“A parallel development has been going on in our Church, in contrast to all those countries I have visited. Earlier this year I asked a parish priest in Sri Lanka how he managed his livelihood, who took care of it. He said, “The people here are too poor, they can’t afford it. And the bishop? How would he have to do it? He can’t pay all the priests.” So I asked him how he earned his daily rice. He said, “I just work.” He was a teacher at a school. On the side. So parish priest and at the same time teacher at a school. He did that for forty hours a week. He taught English, history and of course religion.

Dear people, this was also the situation in our country until about 1960. There was no set salary for priests then. In one prosperous parish the priest received a higher salary and in the other parish, which had nothing, he had to survive of the gifts that the people brought him. In the Middle Ages the priest had a garden and he had to grow his own vegetables, and he sometimes had some cattle as well. There are stories of parishes where the chickens flew through the church.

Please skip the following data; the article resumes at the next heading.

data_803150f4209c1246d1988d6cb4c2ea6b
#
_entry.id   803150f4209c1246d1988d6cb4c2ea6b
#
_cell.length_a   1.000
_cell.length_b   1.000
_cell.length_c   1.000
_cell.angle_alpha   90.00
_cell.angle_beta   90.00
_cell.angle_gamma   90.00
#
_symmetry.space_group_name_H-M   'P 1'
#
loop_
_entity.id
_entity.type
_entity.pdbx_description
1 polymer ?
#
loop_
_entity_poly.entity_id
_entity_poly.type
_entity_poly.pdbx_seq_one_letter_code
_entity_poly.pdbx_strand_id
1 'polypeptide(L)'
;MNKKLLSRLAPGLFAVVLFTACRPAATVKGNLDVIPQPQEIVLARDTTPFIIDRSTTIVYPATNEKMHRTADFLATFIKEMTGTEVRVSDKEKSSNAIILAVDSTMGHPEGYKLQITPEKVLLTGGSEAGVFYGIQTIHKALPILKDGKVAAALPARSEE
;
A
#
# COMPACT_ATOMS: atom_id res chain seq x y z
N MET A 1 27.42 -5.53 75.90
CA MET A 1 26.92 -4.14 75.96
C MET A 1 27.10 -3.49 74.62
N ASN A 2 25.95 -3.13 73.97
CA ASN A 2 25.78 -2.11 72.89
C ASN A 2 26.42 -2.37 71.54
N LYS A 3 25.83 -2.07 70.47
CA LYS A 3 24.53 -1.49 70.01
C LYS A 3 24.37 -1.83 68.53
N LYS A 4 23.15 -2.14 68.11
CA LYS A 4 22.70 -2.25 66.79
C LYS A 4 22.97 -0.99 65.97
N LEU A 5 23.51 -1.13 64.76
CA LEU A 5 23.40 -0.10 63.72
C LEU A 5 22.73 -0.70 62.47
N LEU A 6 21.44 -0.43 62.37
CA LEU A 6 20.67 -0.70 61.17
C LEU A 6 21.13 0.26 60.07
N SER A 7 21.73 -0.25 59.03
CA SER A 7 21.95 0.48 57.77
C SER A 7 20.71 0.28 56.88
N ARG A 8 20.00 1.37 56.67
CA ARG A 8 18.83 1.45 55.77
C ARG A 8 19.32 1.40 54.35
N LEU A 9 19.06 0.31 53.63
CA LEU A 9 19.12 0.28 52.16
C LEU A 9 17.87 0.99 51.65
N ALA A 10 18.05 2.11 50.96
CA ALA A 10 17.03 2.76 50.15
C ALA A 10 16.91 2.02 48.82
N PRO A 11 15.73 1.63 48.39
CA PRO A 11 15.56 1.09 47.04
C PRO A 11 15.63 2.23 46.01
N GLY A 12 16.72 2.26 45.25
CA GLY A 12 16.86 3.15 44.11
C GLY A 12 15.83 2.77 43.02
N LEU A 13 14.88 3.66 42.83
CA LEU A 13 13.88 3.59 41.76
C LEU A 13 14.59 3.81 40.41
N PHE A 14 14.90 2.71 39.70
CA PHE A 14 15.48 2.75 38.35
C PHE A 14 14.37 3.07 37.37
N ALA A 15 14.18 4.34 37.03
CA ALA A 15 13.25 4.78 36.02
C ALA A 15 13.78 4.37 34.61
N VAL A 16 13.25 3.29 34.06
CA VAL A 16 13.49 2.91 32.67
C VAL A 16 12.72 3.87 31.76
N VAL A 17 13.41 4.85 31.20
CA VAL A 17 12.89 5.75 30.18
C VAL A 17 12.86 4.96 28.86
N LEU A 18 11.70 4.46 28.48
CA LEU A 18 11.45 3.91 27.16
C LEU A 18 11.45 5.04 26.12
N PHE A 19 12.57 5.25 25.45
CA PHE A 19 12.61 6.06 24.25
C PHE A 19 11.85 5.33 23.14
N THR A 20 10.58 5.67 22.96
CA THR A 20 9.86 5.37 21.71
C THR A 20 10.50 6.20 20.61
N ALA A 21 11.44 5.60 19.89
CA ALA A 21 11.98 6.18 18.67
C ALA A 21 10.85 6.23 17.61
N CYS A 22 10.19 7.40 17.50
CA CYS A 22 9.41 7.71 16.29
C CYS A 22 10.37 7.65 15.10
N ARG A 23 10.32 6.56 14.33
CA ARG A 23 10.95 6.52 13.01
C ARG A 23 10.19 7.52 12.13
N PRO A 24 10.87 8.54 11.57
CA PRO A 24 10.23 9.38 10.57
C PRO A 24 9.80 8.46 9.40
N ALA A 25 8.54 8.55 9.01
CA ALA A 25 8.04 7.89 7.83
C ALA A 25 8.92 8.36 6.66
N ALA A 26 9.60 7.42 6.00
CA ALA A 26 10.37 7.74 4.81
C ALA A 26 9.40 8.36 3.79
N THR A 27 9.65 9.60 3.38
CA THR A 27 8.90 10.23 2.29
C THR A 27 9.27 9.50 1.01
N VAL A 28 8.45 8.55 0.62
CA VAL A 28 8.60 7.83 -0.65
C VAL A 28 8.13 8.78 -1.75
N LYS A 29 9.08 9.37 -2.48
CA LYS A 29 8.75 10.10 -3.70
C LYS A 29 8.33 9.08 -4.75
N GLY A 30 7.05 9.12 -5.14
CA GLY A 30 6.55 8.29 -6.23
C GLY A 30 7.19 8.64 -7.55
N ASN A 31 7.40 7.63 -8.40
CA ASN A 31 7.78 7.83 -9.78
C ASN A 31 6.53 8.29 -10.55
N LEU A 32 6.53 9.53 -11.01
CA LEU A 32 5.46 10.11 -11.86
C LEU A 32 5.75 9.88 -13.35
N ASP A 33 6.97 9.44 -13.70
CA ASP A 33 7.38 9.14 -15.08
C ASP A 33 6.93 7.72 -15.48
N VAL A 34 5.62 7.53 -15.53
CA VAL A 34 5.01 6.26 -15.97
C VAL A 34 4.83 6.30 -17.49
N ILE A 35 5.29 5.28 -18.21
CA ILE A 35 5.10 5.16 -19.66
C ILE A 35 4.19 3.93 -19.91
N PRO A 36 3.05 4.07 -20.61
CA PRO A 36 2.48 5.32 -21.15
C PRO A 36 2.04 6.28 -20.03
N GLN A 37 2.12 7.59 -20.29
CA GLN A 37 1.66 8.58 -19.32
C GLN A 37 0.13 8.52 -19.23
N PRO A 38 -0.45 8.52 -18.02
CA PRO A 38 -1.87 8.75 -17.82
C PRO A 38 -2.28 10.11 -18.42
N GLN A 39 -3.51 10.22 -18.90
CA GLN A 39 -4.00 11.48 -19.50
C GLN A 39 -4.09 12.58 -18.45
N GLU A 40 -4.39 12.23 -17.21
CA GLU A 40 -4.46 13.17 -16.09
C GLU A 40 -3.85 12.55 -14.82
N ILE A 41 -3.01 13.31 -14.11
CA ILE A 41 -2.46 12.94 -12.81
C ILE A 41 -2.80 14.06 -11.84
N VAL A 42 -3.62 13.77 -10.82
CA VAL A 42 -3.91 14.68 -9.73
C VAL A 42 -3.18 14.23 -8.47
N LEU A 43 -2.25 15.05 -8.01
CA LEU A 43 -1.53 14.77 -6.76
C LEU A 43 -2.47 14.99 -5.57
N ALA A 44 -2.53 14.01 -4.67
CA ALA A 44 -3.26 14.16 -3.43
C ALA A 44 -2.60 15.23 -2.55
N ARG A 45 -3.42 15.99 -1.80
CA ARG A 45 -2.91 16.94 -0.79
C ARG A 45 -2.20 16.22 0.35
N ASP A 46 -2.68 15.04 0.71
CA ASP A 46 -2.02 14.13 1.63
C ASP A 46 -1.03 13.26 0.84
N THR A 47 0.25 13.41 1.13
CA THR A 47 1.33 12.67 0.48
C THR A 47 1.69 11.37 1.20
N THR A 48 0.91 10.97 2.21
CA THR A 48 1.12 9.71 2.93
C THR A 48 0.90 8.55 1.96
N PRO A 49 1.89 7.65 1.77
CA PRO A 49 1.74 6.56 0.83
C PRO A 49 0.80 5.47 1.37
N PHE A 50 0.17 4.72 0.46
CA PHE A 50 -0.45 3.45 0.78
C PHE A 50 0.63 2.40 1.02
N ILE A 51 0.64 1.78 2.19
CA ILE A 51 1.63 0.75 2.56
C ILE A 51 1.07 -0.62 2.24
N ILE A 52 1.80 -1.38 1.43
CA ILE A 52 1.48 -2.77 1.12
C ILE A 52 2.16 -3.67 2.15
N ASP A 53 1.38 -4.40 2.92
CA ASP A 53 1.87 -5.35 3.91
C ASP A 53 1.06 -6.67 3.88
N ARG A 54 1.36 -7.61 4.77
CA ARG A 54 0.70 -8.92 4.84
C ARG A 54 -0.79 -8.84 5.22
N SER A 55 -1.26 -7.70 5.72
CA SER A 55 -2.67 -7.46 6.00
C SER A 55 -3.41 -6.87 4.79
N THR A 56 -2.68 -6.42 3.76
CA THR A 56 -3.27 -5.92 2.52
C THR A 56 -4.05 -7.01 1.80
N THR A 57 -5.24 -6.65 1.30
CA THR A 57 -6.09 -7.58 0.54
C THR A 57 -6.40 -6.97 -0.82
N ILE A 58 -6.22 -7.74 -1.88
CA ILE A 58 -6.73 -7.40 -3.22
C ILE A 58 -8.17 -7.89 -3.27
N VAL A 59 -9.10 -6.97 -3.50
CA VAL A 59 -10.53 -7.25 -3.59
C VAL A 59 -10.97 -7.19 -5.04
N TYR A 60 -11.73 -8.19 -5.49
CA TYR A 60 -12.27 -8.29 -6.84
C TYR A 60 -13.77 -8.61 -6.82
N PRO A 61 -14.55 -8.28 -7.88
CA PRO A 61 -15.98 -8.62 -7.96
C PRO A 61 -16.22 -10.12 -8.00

Of course, I do not want to return to that situation.But I do want to say that, analogous to the state, the Church introduced social arrangements: roughly the same salary for all priests. They count on that too. Parish councils take care of it. A solidarity arrangement was introduced. The diocese receives money from parishes to help other parishes, for example when rebuilding and painting is needed and there is no money for it. That all functions, as long as not everyone calls upon it. But when it has become a right, and the rich parishes also want to receive those 20 percent – I don’t know how high those percentages are – from the diocese – from other parishes – it no longer works.